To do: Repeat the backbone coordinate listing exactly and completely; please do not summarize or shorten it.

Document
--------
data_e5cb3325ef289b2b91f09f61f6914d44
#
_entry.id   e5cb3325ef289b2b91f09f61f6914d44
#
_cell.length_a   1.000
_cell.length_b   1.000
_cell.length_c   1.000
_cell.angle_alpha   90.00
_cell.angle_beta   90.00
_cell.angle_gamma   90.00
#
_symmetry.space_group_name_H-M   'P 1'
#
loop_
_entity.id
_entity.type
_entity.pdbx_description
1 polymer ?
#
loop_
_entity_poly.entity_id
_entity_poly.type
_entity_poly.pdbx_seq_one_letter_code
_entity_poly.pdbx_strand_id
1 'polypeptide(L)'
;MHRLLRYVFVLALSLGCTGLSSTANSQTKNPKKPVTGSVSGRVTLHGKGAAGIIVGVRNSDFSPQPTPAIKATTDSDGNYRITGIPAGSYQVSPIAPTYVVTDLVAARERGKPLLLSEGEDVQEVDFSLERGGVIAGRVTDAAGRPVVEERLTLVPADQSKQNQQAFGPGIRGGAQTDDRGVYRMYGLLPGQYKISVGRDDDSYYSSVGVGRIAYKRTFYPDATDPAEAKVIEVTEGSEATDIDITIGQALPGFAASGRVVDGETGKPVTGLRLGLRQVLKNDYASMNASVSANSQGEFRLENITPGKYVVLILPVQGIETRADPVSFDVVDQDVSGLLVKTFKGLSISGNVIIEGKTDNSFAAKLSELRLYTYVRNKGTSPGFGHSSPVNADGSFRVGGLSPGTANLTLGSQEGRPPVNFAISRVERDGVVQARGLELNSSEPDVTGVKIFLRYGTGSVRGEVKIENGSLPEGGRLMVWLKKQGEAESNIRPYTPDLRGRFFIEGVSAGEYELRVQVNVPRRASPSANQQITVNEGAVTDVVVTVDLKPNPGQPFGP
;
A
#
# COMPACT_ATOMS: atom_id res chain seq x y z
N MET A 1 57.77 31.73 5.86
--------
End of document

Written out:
data_e5cb3325ef289b2b91f09f61f6914d44
#
_entry.id   e5cb3325ef289b2b91f09f61f6914d44
#
_cell.length_a   1.000
_cell.length_b   1.000
_cell.length_c   1.000
_cell.angle_alpha   90.00
_cell.angle_beta   90.00
_cell.angle_gamma   90.00
#
_symmetry.space_group_name_H-M   'P 1'
#
loop_
_entity.id
_entity.type
_entity.pdbx_description
1 polymer ?
#
loop_
_entity_poly.entity_id
_entity_poly.type
_entity_poly.pdbx_seq_one_letter_code
_entity_poly.pdbx_strand_id
1 'polypeptide(L)'
;MHRLLRYVFVLALSLGCTGLSSTANSQTKNPKKPVTGSVSGRVTLHGKGAAGIIVGVRNSDFSPQPTPAIKATTDSDGNYRITGIPAGSYQVSPIAPTYVVTDLVAARERGKPLLLSEGEDVQEVDFSLERGGVIAGRVTDAAGRPVVEERLTLVPADQSKQNQQAFGPGIRGGAQTDDRGVYRMYGLLPGQYKISVGRDDDSYYSSVGVGRIAYKRTFYPDATDPAEAKVIEVTEGSEATDIDITIGQALPGFAASGRVVDGETGKPVTGLRLGLRQVLKNDYASMNASVSANSQGEFRLENITPGKYVVLILPVQGIETRADPVSFDVVDQDVSGLLVKTFKGLSISGNVIIEGKTDNSFAAKLSELRLYTYVRNKGTSPGFGHSSPVNADGSFRVGGLSPGTANLTLGSQEGRPPVNFAISRVERDGVVQARGLELNSSEPDVTGVKIFLRYGTGSVRGEVKIENGSLPEGGRLMVWLKKQGEAESNIRPYTPDLRGRFFIEGVSAGEYELRVQVNVPRRASPSANQQITVNEGAVTDVVVTVDLKPNPGQPFGP
;
A
#
# COMPACT_ATOMS: atom_id res chain seq x y z
N MET A 1 57.77 31.73 5.86